"Deconstructing with Heart"
(BBB, Pa, Ro, H, O, L, V, S, N, A, DD, M) Light moral worldview dominates with family highly valued and children, love, goodness, trusting your talents, and taking personal responsibility promoted, plus a good deal of paganism, romanticism, humanism, and magic, usually in a humorous context; seven references to poop and butt, some burping and passing gas, and a couple of vomiting scenes; lots of cartoon slapstick violence and several jokes built off killing someone accidentally, which should not be funny; Shrek lies in bed naked and several references to sexual activity, but very lightweight; upper male nudity; reference to drinking at a bar; reference to smoking dope at boarding school; sloth condemned, lying condemned, rejecting parenthood condemned, and avoiding responsibility condemned, with family highly valued.
In SHREK THE THIRD, Prince Charming tries to take over the kingdom of Far Far Away while Shrek and his buddies are searching for another heir to the throne. SHREK THE THIRD is one of the funniest, best-made movies we have seen in some time, with some morally uplifting content, but there are some mean-spirited, gender-bending jokes, so MOVIEGUIDE® urges caution.
SHREK THE THIRD is the best written, plotted, and developed of the blockbusting Shrek series. A fractured, deconstructionist fairy tale, Shrek still manages to have a lot of heart, affirming family, responsibility, and doing the right thing.
The movie opens with a much maligned Prince Charming relegated to playing in a second-rate stage play at a cheap dinner theater. Frustrated by the reception of his performance and the overall state of his life, he resolves to return to Far Far Away and take back the throne, which should “by rights” have been his.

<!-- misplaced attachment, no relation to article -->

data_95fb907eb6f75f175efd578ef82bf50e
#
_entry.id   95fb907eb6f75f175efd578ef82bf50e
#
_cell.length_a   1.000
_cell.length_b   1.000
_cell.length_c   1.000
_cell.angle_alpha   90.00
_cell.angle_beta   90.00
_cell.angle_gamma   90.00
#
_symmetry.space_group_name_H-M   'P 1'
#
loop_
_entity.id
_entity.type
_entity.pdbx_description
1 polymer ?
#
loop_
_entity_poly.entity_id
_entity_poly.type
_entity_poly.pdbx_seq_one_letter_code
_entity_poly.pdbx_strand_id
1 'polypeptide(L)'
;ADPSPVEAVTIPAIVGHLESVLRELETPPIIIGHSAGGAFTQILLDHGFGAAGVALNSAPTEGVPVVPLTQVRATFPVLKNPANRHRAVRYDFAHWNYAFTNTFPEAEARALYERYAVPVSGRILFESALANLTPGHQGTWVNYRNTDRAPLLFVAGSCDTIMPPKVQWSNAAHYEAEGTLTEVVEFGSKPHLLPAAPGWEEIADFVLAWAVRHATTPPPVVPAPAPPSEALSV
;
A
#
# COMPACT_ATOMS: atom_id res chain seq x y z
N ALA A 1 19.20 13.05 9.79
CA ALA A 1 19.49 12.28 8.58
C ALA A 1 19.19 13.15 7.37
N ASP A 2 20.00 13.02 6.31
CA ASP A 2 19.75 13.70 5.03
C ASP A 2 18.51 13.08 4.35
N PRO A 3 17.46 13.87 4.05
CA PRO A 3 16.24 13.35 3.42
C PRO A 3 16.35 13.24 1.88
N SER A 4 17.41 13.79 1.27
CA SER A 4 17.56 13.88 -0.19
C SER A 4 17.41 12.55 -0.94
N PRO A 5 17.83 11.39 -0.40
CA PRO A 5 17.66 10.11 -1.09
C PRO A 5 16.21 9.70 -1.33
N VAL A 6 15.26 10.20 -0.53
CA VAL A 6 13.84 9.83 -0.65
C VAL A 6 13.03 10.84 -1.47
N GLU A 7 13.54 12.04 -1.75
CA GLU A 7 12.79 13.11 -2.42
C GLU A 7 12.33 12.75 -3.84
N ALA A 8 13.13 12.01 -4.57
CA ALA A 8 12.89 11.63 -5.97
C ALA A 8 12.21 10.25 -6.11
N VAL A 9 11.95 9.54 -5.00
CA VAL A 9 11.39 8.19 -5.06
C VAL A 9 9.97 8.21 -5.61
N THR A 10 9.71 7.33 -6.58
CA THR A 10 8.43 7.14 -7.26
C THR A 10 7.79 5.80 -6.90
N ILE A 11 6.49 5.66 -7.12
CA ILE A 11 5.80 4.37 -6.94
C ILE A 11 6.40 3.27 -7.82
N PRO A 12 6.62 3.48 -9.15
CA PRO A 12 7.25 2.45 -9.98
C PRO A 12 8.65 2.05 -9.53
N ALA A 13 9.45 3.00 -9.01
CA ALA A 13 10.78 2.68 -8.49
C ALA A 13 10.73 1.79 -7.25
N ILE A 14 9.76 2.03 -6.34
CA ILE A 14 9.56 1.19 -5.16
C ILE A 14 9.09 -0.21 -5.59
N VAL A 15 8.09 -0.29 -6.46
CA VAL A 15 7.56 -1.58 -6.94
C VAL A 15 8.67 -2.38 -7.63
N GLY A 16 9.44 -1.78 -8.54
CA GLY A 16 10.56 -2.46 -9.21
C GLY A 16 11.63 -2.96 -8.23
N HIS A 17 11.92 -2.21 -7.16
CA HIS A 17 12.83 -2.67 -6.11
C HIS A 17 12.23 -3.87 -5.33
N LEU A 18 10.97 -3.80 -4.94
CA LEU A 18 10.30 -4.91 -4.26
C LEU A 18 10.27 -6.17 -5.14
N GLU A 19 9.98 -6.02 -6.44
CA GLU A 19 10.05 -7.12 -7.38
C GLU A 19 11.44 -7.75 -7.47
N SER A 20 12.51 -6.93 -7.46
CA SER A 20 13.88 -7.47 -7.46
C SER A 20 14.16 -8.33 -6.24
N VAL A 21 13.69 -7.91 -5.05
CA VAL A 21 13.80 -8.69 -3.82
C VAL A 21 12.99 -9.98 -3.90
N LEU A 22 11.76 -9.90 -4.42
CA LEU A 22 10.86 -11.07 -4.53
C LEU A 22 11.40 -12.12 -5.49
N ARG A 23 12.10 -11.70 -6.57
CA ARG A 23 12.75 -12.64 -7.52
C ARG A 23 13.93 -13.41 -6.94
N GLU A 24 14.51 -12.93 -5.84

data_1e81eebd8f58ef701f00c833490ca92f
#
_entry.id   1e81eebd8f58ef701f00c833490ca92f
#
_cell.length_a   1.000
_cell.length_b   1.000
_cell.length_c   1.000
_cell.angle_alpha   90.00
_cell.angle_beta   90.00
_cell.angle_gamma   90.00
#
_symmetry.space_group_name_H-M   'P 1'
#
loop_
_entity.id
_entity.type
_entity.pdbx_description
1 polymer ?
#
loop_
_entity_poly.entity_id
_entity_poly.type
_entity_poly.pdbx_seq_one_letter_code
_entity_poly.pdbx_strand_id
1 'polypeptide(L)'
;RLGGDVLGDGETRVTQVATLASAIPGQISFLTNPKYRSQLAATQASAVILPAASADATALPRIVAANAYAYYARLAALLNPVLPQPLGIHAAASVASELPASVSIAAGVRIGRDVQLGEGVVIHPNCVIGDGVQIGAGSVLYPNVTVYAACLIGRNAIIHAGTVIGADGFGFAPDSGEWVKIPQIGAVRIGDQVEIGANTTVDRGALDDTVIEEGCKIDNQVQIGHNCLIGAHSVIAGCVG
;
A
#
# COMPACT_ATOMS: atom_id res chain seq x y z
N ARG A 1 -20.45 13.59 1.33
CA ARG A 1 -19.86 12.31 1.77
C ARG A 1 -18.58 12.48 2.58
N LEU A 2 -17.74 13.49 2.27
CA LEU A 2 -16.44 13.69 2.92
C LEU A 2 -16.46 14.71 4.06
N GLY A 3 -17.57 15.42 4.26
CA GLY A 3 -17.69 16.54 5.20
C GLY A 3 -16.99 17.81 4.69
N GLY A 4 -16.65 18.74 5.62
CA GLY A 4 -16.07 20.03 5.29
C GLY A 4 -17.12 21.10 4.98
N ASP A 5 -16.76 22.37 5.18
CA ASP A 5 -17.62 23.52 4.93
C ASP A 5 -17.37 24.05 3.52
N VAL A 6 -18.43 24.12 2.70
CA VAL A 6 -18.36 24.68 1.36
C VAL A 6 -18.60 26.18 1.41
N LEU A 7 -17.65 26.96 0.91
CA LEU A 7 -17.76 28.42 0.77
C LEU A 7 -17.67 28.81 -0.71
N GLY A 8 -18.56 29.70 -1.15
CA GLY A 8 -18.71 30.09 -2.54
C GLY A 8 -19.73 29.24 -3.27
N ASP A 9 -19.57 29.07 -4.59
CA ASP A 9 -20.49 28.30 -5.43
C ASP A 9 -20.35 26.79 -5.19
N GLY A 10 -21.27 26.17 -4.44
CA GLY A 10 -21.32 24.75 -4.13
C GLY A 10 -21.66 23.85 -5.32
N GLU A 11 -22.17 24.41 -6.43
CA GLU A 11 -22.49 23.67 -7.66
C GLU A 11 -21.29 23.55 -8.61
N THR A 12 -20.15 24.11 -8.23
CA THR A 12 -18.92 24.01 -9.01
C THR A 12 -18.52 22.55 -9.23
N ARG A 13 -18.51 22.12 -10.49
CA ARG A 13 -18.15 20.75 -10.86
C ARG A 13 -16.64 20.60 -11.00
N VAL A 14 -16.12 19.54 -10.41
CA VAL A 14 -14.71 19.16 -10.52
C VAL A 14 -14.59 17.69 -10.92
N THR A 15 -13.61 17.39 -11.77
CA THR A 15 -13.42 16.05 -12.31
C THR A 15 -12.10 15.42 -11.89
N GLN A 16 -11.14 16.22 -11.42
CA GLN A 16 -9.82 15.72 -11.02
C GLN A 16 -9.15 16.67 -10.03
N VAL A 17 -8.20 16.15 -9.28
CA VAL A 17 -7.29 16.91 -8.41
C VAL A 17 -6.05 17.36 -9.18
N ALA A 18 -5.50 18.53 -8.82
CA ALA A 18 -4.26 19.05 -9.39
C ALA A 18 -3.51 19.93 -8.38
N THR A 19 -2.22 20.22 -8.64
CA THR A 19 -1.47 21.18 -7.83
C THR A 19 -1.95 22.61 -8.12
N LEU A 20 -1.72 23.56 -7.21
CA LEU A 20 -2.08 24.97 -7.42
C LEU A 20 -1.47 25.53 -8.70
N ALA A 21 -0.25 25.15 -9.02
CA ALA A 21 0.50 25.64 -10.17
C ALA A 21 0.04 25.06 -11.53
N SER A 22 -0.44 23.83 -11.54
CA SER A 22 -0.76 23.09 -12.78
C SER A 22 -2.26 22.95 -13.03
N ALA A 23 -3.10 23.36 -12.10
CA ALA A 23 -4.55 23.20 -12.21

Meanwhile, at the castle, Fiona’s father, the recently transfigured Frog King, is dying. In a humorously prolonged croaking scene, the king attempts to convince Shrek he would make a good leader. Shrek has no such desire. He presses the king for a way out, only to discover that there is another in line for the throne, the young teenage Arthur, who’s away at a boarding school across the sea. Shrek, Donkey and Puss-’n-Boots set sail immediately in search of the alternate heir. Before the ship edges out of sight, Fiona cries to the departing Shrek that she is pregnant. Shrek, mortified, cannot imagine being a father. He is, after all, an ogre.
While Shrek is off in search of Arthur, Prince Charming returns with a band of storybook villains to take over Far Far Away. As part of his plan, Prince Charming takes captive Fiona, Sleeping Beauty, Cinderella, Snow White, Rapunzel, the Queen, and one of Cinderella’s no-longer wicked, very masculine stepsisters. Far Far Away, overrun by looting and villainy, is brought completely under Charming’s control.